Improve your chances of getting hiredFor those of us who’ve had to enter the digital grind that is applying for jobs in the 21st century, we know it ain’t easy. Spending hours every day carpet bombing your resume out to countless employers kind of tarnishes the allure of getting that college degree you worked so hard for. But hey, that’s the job market in this day and age: plenty of qualified people chomping at the bit to work are all gunning for jobs that are scarce. Don’t fret too much though; plenty of people (including me for a long time) don’t know the right techniques when delving into the job market. So take a break from CareerBuilder for a quick second and read these tips to improve your employment potential.

Resume & Cover Letter

This could be (and there are plenty online) an entire blog about tweaking your resume to the proper format with the right things to say, but the best advice boils down to catering your resume to the job you are looking for. I graduated with degrees in creative writing, film studies, and had a bit of experience in film production so I made three resumes that catered to this. For example, I wouldn’t put my old high school restaurant jobs on my writing resume, but I would for film production if I was looking to work on a film set because it showed I was used to working long hours and staying on my feet.

The cover letter should be the same way, but catered even more to the job you’re looking for. Try not to do the same copy and pasted block format for each job; it’s not like recruiters will reference each other to see if you’re being original but the inauthenticity of it will be obvious.

If you’re looking for advice on the format of your resume and what to put where, it’s a question of what you’re applying for. But no matter what the position is don’t be afraid to reach out for help. If you have family or friends in a position you aspire to reach, just ask them to email their resume to you so you can use the structure of it as a guideline.

Finally, and this is by no means applicable to everyone, but try to leave room for interesting things in your skills/qualifications section. For example, I’ve been improvising (theater made up on the spot, like in the show “Whose Line is it Anyway”) since middle school and I’ve had it on every resume I’ve used. It’s helped me think on my feet, make decisions under pressure, and improved my public speaking. To an employer it’s memorable, an icebreaker, and something people are always interested in if I make it to an interview.  Always try to spin a hobby or passion you have to play up your skills as a worker and make you stand out.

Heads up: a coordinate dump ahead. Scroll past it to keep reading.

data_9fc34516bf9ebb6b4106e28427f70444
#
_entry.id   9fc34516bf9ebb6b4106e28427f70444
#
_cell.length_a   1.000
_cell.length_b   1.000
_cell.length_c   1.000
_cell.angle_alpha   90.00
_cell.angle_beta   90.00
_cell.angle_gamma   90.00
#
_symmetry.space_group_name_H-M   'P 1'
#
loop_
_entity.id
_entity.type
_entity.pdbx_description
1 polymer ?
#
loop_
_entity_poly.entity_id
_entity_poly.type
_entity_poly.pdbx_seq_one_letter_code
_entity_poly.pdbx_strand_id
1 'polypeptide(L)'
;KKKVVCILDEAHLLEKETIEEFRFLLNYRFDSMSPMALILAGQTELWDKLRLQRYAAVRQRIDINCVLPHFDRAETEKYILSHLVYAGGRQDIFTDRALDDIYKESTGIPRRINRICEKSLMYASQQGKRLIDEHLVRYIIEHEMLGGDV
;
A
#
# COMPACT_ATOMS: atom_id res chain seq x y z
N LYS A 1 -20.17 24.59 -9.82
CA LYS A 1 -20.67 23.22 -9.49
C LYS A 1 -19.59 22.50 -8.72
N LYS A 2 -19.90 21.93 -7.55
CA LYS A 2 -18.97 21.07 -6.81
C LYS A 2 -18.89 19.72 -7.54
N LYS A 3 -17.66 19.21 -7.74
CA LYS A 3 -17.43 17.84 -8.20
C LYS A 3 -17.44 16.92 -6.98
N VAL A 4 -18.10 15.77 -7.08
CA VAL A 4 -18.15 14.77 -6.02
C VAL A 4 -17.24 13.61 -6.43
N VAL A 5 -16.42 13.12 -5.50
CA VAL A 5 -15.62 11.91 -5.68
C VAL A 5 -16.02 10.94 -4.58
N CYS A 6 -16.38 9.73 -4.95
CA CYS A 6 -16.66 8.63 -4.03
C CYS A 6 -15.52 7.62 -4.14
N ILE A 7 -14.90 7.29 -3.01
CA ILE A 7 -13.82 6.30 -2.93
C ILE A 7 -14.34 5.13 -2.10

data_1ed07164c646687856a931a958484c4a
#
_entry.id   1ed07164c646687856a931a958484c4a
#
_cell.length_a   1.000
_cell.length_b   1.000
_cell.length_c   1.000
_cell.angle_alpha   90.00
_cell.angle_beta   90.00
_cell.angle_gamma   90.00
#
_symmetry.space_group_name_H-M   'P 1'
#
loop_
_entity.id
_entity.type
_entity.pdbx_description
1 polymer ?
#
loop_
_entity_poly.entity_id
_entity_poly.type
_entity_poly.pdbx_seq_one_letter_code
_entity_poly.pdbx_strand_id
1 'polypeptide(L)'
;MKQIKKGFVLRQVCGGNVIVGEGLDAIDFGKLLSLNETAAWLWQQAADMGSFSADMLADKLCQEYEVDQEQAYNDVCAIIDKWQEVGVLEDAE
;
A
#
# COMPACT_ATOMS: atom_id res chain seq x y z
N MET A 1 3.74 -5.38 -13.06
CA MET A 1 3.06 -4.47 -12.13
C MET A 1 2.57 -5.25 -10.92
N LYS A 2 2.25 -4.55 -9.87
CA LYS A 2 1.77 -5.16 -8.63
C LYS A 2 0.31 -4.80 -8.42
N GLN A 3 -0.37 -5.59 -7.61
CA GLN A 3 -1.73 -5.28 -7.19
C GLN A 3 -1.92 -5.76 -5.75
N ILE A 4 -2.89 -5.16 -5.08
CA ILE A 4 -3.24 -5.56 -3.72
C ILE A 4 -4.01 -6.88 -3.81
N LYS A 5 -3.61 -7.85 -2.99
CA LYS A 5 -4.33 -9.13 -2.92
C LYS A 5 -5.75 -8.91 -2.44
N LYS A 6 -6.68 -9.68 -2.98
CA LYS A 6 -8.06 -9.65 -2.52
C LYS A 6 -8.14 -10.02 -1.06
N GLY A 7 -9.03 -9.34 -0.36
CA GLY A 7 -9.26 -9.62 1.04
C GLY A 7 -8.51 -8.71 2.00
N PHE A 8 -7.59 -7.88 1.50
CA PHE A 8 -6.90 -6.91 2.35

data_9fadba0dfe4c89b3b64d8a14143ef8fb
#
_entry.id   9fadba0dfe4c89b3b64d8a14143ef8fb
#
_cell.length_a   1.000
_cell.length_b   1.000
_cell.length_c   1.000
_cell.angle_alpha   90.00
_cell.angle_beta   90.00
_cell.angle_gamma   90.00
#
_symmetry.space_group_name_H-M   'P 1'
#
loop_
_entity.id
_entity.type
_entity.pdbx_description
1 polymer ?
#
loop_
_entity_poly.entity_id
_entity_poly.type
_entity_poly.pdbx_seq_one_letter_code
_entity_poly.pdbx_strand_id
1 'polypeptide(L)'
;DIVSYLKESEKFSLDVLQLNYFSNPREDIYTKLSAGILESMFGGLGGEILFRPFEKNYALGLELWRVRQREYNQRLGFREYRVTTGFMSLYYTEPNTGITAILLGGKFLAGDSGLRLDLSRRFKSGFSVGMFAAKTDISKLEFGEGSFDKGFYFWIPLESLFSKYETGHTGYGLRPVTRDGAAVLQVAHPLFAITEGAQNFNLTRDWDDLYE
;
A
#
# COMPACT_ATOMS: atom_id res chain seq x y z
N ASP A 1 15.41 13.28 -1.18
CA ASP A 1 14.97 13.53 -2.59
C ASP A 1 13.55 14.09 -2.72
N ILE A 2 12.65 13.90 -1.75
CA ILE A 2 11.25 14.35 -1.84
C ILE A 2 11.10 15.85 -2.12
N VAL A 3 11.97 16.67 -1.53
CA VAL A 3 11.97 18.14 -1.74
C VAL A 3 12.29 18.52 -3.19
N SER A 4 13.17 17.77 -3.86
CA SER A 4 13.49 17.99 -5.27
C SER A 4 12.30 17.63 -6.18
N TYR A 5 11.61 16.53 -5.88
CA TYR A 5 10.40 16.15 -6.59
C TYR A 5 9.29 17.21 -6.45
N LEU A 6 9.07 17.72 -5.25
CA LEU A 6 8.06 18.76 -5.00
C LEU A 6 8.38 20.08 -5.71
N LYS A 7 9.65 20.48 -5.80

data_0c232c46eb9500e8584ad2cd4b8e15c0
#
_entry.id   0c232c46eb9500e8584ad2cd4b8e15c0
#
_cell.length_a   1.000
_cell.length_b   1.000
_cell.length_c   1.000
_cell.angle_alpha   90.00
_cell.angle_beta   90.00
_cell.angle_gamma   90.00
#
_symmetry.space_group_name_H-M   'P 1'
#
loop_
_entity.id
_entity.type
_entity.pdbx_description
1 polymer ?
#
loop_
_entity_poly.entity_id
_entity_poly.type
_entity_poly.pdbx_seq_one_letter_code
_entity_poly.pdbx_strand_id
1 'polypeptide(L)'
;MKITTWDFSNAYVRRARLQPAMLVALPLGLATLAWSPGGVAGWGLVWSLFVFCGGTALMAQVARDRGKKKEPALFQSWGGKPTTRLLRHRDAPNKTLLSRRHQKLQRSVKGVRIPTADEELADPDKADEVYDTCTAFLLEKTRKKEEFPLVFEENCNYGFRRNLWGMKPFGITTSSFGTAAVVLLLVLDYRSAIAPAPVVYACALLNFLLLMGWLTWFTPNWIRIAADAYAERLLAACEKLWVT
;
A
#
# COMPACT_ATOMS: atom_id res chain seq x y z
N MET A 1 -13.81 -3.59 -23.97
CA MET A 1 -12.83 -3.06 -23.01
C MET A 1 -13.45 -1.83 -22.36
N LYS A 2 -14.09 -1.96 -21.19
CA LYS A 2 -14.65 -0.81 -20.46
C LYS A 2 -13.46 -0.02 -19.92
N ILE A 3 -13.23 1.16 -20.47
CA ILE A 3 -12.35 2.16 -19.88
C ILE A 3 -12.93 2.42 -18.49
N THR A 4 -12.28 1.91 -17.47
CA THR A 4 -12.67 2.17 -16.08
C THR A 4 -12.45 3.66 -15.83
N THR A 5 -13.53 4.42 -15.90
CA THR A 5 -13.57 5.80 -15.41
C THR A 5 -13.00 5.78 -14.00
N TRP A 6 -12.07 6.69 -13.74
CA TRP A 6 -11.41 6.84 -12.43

Social Media

It’s one thing mentioned during the orientation here at Quicken Loans, but have you ever Googled yourself? I never did for years because it creeped me out and I thought it was too vain. It’s not and your potential employers are doing it so you should too. For all you know, the top image could be an embarrassing party picture from high school, an unflattering comment someone left about you on Facebook, or that YouTube video of you covering “Firework.”

If this is the case, you have to do what you can to get that post taken down ASAP. This is a perfect reason to adjust your Facebook and Twitter privacy settings, because if you haven’t already there’s a good chance those are the first things that come up on a Google search of your name. Now maybe you’re of those good people who’ve never had a single embarrassing or incriminating photo of yourself put on Facebook or any other site, but I doubt it. A person with that luck is more rare than a unicorn. A simple change in Facebook will have pictures only available to your friends, make you unsearchable in the site’s search bar, and you can make yourself untaggable in photos. Even if you’re holier than the highest saint, I’d recommend applying these settings to cover yourself on all bases.


I don’t say this to discourage any readers, by every job I’ve had in my life I’ve gotten through knowing someone already working there. Despite that, I don’t subscribe to the whole “it’s not what you know, it’s who you know” cliché. It’s a significant advantage, but just because I know The Rock doesn’t mean I’m built for wrestling. A certain amount of talent is needed to get hired for any position, but if you know someone at a company or in the field you’re pursuing then find a tactful way to pick their brain. How did they get hired? Is the field competitive? What kind of people are they looking for? Are you hiring? What is your company like? Are you hiring? What are talents desired in the position I’m looking for? ARE YOU HIRING?!

Like I said, be tactful and try not to come off as overbearing or desperate, especially if it’s someone you don’t know very well. If you’re shooting in the dark and don’t know anyone in your field, it doesn’t hurt to call around and ask for help. Contact a company or firm smaller than the one you want to apply to and ask what they like to see in an applicant. It may take a minute to find someone with time to spare but if that’s your only option, seize it.

For those of you who have been applying over and over to different places, trying not to end up in job that doesn’t reflect your talents, stay persistent. Use your failures in the job hunt as little motivators  to improve on your previous mistakes for when you get the next interview. The opportunity you’re looking for is floating around somewhere in the job world and it’s all about staying sharp until it happens.

What tips and tricks do you have that might help others end their job hunt?


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